We could go on and on, but frankly it’s worse than depressing. Some people believe football to be a waste of time and a triviality that they sum up by telling you it’s ‘only a game’ or ‘it’s just a load of people chasing a ball around’. Well, they’re wrong. It’s an obsession for lots of us. It’s might well be the thing you love the most and if it isn’t it’ll be right up there. In times where mental health is an ever-growing issue, football can be something that brings unbridled joy and a smile to many a face. And if someone wants to trivialise something as wonderful and pure as that, then maybe they’re the trivial one. I’ve experienced many emotions across the course of my lifetime and some of the most joyous could have only been provided by football and specifically by Newcastle United. The joy, togetherness, laughter…even the heartache. Let me illustrate. On one occasion I sat in an ice rink and held hands with my two best mates while chanting ‘We three are one’ in order to somehow help John Burridge save a penalty. Our held hands were placed on top of a cut-out-and-keep picture of Uri Geller’s hand and our feet on top of each other’s, just to add that extra layer of stupidity and detail. Burridge saved the penalty – joy. We were three teenagers lads holding hands – togetherness that was ahead of its time, I think you’ll agree. We still laugh about it to this day. It was the first leg of the play-off semi-final against Sunderland and we lost the 2nd leg and didn’t get promoted – heartache. You’ll read this and understand exactly what I mean. But Mike Ashley, Lee Charnley, Keith Bishop, Dennis Wise and any of the others at the bottom of life’s barrel don’t understand at all. They wouldn’t go to anywhere near the lengths we go to in the name of their football club. And that’s exactly why things have to change.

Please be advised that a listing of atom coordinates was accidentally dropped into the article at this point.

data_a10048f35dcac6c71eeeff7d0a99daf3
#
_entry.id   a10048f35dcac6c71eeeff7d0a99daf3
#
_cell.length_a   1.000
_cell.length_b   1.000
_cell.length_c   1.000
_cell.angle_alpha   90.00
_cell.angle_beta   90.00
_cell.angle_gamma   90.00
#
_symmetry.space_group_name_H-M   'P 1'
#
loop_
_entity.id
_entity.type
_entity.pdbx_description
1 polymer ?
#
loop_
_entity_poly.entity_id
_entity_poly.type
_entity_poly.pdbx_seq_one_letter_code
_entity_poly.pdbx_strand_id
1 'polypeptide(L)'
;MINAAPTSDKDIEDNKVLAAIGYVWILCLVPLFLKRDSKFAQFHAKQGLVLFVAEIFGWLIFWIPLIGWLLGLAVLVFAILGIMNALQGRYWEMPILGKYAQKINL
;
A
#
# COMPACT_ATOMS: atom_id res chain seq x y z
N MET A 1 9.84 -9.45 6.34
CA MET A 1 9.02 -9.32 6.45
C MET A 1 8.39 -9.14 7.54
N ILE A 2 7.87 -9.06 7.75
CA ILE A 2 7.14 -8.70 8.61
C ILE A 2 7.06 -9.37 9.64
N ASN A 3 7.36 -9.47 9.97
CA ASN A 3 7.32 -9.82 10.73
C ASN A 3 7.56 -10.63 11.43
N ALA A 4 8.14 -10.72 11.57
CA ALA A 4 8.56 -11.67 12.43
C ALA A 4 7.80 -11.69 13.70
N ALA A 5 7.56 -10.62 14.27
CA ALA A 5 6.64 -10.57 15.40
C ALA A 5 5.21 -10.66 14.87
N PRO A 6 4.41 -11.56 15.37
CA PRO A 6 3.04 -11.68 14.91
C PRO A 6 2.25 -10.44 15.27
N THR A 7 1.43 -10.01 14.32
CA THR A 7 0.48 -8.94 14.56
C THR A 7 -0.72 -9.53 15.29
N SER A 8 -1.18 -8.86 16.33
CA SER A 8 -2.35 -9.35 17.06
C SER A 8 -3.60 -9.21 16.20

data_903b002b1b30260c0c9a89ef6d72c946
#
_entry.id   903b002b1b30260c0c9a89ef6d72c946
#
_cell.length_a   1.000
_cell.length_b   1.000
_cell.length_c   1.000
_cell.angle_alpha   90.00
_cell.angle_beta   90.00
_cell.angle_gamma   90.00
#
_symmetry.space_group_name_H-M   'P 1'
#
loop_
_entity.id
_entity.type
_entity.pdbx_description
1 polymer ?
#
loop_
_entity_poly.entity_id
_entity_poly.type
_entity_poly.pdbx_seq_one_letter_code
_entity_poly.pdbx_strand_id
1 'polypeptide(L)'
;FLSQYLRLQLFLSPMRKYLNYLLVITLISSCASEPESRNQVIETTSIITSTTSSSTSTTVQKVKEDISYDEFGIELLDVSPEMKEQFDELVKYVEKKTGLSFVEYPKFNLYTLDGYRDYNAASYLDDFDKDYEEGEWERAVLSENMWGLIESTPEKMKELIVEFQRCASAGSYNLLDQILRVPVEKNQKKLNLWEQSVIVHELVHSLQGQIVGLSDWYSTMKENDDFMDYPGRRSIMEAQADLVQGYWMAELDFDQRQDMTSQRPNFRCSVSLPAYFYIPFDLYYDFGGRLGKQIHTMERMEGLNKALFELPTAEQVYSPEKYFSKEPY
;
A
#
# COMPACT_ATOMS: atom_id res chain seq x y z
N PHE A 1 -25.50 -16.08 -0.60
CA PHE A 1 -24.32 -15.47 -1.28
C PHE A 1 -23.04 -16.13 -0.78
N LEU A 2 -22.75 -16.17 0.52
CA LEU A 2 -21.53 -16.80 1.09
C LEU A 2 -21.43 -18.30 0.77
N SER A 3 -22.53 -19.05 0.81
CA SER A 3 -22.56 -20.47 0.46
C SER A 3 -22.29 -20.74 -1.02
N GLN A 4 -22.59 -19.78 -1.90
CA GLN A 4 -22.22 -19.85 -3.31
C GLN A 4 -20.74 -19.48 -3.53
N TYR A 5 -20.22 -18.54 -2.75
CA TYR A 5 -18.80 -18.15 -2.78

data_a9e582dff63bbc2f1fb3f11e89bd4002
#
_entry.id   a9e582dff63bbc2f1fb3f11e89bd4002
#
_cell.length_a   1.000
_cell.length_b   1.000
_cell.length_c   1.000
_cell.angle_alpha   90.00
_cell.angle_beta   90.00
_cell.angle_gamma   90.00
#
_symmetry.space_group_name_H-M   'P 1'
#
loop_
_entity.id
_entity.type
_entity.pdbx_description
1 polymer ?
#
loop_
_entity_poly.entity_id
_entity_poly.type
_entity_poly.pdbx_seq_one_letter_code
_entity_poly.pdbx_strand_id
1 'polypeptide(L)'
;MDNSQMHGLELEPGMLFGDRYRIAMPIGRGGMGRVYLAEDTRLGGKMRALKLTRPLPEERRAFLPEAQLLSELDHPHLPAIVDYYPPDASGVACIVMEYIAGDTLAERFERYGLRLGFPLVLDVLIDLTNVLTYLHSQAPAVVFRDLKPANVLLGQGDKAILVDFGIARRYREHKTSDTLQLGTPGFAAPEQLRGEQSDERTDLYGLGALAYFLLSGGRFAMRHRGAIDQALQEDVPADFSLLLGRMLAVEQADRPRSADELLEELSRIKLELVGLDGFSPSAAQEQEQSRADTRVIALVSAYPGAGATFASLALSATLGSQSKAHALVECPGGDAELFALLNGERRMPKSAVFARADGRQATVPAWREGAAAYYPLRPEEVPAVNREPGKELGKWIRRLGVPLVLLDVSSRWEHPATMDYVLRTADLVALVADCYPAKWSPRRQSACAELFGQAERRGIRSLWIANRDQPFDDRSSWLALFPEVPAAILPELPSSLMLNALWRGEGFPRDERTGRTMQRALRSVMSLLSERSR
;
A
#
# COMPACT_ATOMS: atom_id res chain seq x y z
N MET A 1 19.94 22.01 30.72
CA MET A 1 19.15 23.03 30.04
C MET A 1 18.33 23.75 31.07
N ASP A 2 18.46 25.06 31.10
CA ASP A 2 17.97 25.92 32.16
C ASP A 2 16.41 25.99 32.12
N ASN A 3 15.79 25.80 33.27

I’ve never understood why Mike Ashley wanted Newcastle United. Not on a human level anyway. I understand the desperate need to grow his business, but even then, his junk shop was hugely successful and he was rich beyond his wildest dreams, without Newcastle United. So, as we know, it comes down to a simple matter of greed. He cannot get any pleasure, any fun, any joy out of our club. He can’t get what we get from Newcastle United. And in that aspect he can’t even begin to understand what it feels like to be one of us. He rarely even watches them play. He quibbles about buying players and employs PR staff to peddle us lines about being unable to compete with mediocre sides and relatively small clubs in order to try and dampen our enthusiasm and optimism for this thing that we’ve been brought up to love. He treats us like idiots even though you don’t have to be Einstein to work out that the Premier League is awash with money. So where’s ours, Mr Ashley?

Why bother, Mike? You’ll never be accepted and never be taken seriously. Face it, even your friendly apologists are on the payroll in some way. Our club has been dragged through the mud by your regime, suffering under the hands of people like Jiminez, Lambias, Kninear and Wise – although little Dennis’s hands were only tiny. We’ve been lied to and strung along and this has to be the last straw.